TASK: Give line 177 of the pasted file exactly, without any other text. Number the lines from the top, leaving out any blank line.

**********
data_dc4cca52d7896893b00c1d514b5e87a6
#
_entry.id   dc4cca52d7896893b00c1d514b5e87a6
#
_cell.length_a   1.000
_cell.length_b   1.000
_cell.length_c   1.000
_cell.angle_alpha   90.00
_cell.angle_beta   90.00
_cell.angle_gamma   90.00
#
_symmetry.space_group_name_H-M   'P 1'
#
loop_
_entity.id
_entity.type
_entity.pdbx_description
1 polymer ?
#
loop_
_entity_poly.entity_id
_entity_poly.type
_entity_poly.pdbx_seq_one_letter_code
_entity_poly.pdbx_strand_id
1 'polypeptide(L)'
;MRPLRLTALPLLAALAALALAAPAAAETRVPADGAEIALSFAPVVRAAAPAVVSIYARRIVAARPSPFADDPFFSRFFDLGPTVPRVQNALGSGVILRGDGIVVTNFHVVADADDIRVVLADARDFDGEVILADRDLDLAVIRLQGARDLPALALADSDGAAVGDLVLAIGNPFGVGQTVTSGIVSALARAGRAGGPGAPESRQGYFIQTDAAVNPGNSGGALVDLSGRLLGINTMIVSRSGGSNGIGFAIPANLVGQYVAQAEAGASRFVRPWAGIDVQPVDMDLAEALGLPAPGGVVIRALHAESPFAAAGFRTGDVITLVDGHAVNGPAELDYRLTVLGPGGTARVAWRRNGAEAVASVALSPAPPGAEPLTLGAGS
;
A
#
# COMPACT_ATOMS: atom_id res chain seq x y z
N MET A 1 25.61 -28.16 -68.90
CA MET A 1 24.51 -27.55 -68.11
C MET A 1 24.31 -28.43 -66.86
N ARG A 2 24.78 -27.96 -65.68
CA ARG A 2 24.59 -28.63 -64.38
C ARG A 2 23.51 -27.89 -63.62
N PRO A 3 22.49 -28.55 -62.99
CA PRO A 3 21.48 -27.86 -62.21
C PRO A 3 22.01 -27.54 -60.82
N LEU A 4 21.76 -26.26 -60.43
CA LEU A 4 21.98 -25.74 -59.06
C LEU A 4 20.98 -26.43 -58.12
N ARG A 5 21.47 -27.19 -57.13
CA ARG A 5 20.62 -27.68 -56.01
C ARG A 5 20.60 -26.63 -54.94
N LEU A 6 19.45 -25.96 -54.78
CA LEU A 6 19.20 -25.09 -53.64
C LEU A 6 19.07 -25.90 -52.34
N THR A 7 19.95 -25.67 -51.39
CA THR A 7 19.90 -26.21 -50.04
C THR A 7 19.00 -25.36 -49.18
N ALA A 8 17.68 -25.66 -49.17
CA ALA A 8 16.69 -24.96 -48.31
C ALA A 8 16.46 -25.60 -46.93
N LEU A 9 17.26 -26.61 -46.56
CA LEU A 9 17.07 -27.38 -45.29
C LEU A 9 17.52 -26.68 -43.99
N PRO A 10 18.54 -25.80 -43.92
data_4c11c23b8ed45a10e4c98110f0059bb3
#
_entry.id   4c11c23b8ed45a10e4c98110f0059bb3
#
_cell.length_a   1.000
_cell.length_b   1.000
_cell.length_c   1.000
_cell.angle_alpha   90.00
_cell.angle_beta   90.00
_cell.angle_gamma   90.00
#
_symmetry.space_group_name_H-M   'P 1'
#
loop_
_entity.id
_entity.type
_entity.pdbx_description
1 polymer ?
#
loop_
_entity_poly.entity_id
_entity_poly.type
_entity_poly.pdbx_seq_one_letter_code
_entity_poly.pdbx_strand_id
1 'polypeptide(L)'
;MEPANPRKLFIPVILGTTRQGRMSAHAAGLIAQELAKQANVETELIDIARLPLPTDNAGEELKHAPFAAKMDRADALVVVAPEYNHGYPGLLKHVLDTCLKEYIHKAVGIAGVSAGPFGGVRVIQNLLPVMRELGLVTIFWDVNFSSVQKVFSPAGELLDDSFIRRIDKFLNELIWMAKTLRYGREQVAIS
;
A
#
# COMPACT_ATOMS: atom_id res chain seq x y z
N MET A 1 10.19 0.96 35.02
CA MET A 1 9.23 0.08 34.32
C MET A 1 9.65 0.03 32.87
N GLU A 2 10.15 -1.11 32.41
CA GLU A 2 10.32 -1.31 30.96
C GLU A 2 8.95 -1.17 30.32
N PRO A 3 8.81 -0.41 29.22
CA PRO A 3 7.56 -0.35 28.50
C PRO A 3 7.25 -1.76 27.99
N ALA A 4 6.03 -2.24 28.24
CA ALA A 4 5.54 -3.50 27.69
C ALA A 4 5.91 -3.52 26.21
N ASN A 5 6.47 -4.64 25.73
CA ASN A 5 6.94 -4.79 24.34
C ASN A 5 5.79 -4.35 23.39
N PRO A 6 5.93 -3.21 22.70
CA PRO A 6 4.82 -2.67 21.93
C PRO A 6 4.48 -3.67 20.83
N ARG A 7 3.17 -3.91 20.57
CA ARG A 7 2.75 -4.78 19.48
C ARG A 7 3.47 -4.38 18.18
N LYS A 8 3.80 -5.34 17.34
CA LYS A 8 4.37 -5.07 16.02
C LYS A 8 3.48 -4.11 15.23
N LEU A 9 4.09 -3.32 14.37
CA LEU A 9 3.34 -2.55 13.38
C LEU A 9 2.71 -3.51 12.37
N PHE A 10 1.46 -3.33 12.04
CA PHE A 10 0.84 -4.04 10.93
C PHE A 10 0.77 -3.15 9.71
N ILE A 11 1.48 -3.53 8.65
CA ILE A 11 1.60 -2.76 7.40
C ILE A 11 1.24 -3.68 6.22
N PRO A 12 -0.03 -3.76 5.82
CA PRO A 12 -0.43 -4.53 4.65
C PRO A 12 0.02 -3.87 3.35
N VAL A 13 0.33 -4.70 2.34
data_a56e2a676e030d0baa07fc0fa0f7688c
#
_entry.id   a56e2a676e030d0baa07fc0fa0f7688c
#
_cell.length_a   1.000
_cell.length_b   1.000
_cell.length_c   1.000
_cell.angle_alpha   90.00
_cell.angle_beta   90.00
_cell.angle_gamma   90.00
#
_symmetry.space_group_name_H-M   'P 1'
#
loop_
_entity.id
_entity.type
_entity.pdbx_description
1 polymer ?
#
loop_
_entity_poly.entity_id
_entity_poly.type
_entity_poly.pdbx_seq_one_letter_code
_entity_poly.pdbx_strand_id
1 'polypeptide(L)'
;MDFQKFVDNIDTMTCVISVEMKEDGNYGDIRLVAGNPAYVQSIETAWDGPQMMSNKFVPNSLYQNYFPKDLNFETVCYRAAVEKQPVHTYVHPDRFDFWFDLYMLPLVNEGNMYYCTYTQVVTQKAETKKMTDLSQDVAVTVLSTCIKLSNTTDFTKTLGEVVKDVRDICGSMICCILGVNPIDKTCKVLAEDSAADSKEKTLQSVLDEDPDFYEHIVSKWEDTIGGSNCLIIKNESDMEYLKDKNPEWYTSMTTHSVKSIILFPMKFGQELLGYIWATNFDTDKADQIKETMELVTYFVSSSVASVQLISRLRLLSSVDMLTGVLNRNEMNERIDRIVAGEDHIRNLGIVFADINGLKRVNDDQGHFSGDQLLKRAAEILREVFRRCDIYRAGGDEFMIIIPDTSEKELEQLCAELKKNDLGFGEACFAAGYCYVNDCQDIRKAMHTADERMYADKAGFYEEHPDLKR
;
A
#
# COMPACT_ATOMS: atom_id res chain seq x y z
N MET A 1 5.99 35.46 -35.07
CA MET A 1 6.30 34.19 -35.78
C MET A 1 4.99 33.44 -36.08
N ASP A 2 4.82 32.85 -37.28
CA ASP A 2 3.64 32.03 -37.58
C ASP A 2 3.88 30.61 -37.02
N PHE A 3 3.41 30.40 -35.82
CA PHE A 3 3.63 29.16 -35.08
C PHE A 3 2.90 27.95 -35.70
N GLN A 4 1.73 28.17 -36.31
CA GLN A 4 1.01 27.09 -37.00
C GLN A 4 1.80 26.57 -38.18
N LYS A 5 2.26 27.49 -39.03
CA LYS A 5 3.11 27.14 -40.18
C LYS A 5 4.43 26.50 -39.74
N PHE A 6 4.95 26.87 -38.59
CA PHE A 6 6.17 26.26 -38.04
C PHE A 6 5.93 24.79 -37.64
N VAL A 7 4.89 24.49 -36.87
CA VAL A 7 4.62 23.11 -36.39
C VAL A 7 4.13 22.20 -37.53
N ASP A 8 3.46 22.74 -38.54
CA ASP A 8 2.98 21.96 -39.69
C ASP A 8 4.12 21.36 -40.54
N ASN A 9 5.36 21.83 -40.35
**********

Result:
N ASP A 8 3.46 22.74 -38.54